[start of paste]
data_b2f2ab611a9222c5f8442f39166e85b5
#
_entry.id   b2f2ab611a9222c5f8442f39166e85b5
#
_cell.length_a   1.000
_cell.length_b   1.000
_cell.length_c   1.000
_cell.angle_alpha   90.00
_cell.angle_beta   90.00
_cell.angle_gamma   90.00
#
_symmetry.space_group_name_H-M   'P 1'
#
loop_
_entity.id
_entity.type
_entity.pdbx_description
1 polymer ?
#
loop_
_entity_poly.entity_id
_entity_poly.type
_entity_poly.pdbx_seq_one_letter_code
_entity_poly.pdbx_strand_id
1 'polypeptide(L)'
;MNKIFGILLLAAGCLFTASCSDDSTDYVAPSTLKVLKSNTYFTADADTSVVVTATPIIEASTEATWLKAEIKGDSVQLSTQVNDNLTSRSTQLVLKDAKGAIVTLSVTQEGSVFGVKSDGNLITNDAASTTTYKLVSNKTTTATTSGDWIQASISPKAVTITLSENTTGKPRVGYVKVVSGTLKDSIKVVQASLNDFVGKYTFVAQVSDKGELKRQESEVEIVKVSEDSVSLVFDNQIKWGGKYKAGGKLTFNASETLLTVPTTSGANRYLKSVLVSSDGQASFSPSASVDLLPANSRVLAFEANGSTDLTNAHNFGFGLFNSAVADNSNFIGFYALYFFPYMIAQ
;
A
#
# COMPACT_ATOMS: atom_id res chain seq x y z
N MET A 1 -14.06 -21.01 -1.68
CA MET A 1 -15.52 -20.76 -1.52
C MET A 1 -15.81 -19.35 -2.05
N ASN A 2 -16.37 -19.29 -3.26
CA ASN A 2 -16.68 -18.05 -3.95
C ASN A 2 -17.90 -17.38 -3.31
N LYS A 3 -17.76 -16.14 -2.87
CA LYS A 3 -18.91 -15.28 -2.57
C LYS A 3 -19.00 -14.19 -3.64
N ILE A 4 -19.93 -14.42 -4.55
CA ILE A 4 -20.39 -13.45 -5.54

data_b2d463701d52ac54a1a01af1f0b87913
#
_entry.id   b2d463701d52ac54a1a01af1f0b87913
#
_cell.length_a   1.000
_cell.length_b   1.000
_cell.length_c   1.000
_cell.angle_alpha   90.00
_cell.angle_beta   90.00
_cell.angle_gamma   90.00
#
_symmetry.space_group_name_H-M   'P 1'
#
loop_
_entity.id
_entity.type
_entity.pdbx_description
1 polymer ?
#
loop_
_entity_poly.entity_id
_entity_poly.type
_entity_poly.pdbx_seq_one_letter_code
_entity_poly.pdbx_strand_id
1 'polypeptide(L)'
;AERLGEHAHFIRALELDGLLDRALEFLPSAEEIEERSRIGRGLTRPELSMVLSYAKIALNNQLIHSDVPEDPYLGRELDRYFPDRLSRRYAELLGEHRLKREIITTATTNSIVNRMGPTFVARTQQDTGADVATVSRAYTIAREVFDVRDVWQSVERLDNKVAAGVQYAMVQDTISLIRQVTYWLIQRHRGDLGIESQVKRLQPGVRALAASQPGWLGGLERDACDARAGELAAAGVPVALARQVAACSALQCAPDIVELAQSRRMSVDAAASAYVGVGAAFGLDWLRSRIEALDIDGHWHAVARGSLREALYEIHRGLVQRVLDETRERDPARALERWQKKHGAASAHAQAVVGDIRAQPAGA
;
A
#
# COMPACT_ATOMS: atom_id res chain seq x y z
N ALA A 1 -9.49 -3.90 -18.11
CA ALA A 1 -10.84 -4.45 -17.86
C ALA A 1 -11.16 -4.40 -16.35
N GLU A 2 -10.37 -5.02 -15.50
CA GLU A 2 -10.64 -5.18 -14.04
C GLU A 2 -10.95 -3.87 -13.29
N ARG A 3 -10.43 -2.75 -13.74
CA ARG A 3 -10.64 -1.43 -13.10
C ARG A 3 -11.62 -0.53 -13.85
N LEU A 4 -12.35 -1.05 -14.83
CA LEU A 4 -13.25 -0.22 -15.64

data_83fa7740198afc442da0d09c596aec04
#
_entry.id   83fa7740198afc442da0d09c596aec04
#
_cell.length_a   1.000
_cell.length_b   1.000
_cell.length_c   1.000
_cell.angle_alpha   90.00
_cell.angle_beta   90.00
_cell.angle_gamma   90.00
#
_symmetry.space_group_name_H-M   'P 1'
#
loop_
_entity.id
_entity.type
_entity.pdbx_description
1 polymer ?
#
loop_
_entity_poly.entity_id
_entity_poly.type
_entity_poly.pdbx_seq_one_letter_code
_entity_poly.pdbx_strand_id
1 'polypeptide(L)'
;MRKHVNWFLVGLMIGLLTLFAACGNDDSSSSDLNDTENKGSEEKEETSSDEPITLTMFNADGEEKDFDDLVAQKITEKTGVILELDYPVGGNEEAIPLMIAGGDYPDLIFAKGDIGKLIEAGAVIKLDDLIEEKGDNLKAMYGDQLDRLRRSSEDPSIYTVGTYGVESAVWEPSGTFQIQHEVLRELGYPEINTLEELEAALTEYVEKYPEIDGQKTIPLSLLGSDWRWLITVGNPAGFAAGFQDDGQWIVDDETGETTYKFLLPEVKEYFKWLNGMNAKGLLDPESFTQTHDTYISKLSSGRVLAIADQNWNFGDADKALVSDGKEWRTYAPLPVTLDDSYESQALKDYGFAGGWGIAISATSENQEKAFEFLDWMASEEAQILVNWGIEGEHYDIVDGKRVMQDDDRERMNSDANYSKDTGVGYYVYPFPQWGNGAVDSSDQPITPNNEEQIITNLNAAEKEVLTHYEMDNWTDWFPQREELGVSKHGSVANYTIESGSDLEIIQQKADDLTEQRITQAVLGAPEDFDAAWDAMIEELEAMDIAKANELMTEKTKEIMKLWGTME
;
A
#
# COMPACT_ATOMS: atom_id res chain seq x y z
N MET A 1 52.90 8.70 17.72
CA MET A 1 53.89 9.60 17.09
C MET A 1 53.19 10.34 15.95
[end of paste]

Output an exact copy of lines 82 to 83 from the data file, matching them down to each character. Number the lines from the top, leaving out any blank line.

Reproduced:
CA LEU A 4 -13.25 -0.22 -15.64

data_83fa7740198afc442da0d09c596aec04